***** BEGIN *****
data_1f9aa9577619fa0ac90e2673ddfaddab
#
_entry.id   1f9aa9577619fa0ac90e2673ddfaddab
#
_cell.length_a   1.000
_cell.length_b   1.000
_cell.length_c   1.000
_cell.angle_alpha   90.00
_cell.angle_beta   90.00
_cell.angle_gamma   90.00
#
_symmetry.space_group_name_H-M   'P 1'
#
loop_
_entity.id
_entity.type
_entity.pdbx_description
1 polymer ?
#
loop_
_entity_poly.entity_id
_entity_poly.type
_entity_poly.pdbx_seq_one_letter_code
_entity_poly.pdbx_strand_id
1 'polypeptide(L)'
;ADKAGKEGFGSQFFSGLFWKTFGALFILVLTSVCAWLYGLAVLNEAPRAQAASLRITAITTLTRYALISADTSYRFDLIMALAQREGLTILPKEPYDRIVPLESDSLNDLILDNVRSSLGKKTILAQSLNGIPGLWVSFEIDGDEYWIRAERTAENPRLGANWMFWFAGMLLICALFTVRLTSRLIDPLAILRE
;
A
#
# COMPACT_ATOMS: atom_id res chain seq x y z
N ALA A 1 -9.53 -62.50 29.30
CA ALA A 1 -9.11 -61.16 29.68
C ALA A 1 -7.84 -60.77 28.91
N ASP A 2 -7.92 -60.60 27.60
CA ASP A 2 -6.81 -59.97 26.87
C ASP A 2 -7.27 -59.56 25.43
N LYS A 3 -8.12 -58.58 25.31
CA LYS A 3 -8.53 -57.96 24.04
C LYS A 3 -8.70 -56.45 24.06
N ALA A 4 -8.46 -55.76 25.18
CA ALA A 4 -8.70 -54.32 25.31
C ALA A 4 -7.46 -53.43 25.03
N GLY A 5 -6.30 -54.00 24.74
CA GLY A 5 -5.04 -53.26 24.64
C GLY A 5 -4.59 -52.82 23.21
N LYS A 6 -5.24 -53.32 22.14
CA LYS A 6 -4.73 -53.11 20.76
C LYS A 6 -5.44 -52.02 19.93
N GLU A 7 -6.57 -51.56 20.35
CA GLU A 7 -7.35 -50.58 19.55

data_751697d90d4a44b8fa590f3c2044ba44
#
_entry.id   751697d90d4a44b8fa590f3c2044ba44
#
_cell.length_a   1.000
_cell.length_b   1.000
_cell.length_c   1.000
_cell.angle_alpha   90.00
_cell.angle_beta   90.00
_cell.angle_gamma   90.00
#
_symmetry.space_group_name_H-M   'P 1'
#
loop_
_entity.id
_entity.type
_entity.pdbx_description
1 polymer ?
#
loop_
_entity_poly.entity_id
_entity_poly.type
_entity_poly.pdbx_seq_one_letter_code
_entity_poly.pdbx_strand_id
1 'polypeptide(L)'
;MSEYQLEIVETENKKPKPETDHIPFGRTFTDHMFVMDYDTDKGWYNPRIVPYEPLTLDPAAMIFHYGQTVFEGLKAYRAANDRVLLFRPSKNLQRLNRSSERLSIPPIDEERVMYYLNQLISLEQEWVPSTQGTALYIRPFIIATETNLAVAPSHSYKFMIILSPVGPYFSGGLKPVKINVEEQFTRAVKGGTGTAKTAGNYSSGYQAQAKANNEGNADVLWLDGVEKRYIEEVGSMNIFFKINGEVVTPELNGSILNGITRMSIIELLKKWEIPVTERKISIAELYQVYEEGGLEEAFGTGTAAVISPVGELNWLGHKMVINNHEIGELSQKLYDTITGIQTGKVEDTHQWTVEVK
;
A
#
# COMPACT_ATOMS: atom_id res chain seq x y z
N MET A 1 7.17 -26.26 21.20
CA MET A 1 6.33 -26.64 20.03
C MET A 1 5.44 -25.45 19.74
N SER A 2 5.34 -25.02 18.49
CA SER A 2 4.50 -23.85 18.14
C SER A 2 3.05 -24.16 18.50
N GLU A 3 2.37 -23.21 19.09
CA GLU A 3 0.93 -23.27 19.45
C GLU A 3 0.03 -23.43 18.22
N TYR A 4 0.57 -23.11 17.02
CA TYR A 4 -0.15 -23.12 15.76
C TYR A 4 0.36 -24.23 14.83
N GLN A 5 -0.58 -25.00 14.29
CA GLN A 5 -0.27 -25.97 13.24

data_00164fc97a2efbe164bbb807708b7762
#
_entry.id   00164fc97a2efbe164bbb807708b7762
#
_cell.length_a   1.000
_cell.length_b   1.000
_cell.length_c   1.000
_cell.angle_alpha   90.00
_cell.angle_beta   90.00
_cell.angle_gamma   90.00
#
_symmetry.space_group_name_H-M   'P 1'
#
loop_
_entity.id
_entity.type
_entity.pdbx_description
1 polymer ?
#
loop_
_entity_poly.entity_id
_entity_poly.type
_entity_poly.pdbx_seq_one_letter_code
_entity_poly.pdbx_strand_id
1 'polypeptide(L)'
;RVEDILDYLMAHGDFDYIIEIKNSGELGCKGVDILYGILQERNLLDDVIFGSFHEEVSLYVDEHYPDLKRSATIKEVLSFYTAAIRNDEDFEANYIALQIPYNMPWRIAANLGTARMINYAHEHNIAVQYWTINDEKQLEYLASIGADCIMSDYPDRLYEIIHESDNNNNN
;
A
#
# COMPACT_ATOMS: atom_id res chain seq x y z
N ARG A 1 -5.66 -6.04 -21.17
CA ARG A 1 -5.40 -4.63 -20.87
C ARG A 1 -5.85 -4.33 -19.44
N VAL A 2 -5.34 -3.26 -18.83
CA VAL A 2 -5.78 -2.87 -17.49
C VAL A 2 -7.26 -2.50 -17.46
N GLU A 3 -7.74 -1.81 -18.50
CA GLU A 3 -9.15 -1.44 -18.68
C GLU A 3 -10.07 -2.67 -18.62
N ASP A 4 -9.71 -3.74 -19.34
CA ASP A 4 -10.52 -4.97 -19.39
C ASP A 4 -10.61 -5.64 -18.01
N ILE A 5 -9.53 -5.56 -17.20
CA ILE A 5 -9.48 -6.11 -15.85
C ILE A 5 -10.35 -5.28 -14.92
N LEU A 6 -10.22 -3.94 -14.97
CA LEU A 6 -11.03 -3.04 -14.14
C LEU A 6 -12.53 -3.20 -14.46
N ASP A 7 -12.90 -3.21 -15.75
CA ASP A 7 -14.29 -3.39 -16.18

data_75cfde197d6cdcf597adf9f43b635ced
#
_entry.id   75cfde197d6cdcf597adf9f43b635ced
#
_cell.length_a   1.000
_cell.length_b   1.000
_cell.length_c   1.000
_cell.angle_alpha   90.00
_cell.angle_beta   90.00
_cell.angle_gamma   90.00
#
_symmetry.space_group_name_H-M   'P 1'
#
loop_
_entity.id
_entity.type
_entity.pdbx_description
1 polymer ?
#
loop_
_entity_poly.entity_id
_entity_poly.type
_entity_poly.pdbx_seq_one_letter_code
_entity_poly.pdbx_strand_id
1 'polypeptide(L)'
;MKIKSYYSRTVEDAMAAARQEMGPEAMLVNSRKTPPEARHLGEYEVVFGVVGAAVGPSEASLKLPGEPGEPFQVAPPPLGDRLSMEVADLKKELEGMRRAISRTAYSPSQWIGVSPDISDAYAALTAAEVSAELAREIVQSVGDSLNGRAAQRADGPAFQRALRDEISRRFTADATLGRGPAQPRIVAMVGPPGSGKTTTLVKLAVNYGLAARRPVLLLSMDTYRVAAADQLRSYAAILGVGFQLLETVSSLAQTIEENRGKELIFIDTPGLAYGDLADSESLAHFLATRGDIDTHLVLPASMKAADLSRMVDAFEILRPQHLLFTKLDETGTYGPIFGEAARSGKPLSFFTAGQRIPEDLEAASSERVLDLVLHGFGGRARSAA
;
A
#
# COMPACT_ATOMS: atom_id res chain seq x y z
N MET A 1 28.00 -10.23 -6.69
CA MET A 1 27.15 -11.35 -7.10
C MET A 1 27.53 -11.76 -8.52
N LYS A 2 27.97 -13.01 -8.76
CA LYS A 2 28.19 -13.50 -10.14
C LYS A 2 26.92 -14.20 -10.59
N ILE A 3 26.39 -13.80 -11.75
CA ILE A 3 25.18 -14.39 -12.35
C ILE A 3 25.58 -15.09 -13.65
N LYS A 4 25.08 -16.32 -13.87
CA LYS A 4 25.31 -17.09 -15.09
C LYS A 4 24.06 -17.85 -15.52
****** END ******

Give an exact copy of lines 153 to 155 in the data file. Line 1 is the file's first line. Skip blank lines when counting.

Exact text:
_cell.angle_beta   90.00
_cell.angle_gamma   90.00
#